Global Policy Forum

Iraqis Welcome Peace Plan but Look For Detail


By Alastair Macdonald and Mussab Al-Khairalla

October 3, 2006

Iraq's parliament on Tuesday welcomed an agreement designed to staunch sectarian bloodshed in Baghdad, but there was no sign of further talks to add substance to the prime minister's sketchy four-point plan. "I salute you brothers," Adnan al-Dulaimi, a leader from the minority Sunni Arab community, said of what some have dubbed the "Ramadan Agreement" to form neighbourhood committees in the capital to curb violence during the Muslim holy month. "We want to turn this pact from words into reality."

But talk of a follow-up meeting after Monday night's talks with Shi'ite Muslim Prime Minister Nuri al-Maliki evaporated during the day, and several negotiators said no further detail would be put on the plan before Wednesday at the earliest. Any hope of success rests on securing the goodwill of leaders who actually control party and sectarian militias blamed for hundreds of death squad killings a week in the capital. But many gunmen behind mass kidnappings, assassinations and torture appear to be beyond the control of mainstream leaders.

Hadi al-Amery, a Shi'ite member of parliament and leader of the Badr Organisation which denies accusations of militia violence, said all leaders had to control their supporters. "Everyone is responsible," he told the chamber. Referring to a major Sunni party, he said: "We want everyone who signed the agreement to control their followers. I can control groups and so can the Islamic Party -- so we can end sectarian bloodshed."

Washington's ambassador and its top general in Iraq welcomed the pact as a significant step in the right direction. The U.S. military said eight soldiers were killed on Monday, four by a roadside bomb and four others by insurgents, taking the U.S. death toll to 15 since Saturday.

But several Shi'ite and Sunni leaders remained at odds in their interpretations of what was outlined by Maliki. One negotiator denounced it as a hollow sham. Another said it was merely a stop-gap to relieve U.S. pressure on Maliki.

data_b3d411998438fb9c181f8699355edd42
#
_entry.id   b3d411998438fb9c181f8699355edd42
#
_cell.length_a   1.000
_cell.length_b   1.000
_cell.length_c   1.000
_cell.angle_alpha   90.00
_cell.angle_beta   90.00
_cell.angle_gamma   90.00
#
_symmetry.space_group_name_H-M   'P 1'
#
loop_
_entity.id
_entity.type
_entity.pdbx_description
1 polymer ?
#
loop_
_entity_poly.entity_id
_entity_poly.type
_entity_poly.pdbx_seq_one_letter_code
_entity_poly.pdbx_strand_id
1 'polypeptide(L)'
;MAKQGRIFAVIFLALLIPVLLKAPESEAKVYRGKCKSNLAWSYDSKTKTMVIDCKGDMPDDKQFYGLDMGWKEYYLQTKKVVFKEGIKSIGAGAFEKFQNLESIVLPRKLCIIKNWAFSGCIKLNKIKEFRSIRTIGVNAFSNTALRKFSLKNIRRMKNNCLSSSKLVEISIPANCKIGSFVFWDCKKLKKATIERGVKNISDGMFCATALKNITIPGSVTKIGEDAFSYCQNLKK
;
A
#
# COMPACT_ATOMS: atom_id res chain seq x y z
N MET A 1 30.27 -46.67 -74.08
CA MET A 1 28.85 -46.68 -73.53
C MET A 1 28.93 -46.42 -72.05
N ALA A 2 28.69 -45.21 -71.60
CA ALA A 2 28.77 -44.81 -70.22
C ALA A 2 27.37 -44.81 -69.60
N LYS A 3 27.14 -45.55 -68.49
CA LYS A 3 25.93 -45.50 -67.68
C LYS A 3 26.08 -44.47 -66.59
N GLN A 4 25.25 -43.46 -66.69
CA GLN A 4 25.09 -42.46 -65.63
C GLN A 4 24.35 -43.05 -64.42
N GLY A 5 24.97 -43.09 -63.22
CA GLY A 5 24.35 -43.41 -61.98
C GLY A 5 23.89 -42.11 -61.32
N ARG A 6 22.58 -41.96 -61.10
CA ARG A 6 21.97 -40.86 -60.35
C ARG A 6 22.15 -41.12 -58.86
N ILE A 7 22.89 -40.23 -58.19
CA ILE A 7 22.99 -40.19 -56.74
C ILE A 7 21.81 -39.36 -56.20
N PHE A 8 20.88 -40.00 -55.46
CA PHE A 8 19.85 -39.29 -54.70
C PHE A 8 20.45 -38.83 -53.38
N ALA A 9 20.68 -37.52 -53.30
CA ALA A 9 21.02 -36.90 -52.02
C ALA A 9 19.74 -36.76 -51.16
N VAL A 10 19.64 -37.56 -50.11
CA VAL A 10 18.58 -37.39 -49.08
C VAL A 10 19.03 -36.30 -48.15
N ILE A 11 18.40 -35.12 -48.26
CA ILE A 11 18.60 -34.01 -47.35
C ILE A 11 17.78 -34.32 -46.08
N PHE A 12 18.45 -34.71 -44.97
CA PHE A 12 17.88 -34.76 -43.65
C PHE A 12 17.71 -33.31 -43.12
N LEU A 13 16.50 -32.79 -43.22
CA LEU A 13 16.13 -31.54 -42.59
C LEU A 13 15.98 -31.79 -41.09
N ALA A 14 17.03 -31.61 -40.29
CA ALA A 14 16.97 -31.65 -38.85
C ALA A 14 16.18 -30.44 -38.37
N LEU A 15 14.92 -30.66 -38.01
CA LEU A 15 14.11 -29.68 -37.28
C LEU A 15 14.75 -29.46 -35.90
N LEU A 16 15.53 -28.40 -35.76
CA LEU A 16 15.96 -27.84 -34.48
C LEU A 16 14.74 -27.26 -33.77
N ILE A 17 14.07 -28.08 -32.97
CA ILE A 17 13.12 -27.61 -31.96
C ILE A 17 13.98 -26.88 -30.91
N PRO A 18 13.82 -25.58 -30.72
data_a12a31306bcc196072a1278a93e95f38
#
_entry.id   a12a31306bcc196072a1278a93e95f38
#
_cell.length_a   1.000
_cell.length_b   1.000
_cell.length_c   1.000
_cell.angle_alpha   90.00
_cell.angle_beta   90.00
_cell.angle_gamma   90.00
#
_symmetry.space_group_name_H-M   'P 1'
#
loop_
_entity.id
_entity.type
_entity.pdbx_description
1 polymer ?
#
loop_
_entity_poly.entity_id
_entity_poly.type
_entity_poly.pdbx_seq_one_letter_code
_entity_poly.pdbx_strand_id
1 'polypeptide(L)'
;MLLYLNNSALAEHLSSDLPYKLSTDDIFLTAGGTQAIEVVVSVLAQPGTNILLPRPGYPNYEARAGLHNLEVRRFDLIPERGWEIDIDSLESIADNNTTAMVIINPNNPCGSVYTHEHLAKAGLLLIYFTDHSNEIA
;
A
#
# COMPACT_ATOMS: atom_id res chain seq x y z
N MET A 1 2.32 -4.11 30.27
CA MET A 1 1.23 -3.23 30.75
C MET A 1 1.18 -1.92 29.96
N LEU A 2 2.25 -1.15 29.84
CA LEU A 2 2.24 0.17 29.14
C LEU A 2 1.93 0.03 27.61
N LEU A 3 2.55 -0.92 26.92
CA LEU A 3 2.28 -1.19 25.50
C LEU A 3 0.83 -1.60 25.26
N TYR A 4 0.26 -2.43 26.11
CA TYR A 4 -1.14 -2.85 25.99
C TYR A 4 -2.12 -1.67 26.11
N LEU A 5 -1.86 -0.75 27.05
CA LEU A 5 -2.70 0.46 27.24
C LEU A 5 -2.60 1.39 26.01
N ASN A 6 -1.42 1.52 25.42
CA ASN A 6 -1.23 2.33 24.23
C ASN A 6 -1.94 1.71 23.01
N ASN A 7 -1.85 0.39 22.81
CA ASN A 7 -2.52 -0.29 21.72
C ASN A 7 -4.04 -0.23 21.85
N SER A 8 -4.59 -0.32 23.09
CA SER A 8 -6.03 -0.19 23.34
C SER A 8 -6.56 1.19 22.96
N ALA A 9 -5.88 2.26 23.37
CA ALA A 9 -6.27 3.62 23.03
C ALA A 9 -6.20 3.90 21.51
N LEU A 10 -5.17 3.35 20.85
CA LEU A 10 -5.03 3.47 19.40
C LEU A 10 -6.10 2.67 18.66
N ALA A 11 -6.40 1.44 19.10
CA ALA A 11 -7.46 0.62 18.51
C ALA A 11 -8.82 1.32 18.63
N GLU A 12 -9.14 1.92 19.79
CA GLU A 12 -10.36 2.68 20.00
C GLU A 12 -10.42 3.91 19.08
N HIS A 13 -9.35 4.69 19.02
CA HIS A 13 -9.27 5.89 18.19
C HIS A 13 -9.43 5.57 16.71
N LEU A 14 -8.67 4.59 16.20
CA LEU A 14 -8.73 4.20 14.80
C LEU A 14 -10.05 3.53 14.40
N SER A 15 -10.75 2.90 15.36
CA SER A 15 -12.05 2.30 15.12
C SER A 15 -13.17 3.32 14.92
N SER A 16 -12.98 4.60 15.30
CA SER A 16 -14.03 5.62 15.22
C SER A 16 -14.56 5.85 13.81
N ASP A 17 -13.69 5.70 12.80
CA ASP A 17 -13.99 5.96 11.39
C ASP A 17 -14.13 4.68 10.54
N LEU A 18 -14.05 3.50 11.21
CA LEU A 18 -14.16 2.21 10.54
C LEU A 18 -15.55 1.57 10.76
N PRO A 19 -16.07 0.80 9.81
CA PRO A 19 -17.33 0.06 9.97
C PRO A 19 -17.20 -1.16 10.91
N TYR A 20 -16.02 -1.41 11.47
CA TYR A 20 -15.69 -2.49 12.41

The formation of local security committees for Baghdad is the plan's first initiative. The committees should involve political, tribal and religious leaders and the Iraqi military. But officials said the powers and make-up were still undecided.

Dulaimi said all the parties would sit on every committee, whatever the sectarian make-up of the neighbourhood concerned. But Shi'ite negotiator Abdul Kareem al-Anizi said the committees would reflect the local populations. For example, the Shi'ite militia stronghold of Sadr City would have few Sunnis on its committee. Such imbalances could be common -- in months of ethnic cleansing, thousands of Baghdad's 7 million people have fled areas where they feel in a minority.

The second point of the plan is a Central Committee for Peace and Security. The third element would be new oversight of the media and the fourth monthly reviews of the plan. One negotiator said Iraq's media, mostly controlled by rival parties, were less of a concern than international media, such as pan-Arab TV channels, which have already been punished.

U.S. and Iraqi officials trying to drive militants from the city say the "Battle for Baghdad" will settle the fate of Iraq. U.S. officials say they are uneasy that Maliki's unity cabinet has yet to act after four months to rein in party militias and other groups behind violence like two mass kidnaps this week -- crimes in which some police seem to be involved. U.S. ambassador Zalmay Khalilzad says Maliki has just two months to turn the tide. "We ... assure them of U.S. support," he said in a joint statement with U.S. General George Casey.

Sunni parliamentarian Hussein al-Falluji said the deal came after "huge U.S. pressure to do something about the militias". U.S. President George W. Bush, under pressure over Iraq in the run-up to congressional elections in November, has vowed to back Maliki if he stays on course to reconcile opposing factions. Many Americans are keen to bring home the 140,000 U.S. troops whose presence may be holding back a civil war that could split Iraq and drag in its Arab, Iranian and Turkish neighbours.

More Information on Iraq
More Information on Iraq's Government
More Information on Leaders and Occupiers in Post-War Iraq


FAIR USE NOTICE: This page contains copyrighted material the use of which has not been specifically authorized by the copyright owner. Global Policy Forum distributes this material without profit to those who have expressed a prior interest in receiving the included information for research and educational purposes. We believe this constitutes a fair use of any such copyrighted material as provided for in 17 U.S.C § 107. If you wish to use copyrighted material from this site for purposes of your own that go beyond fair use, you must obtain permission from the copyright owner.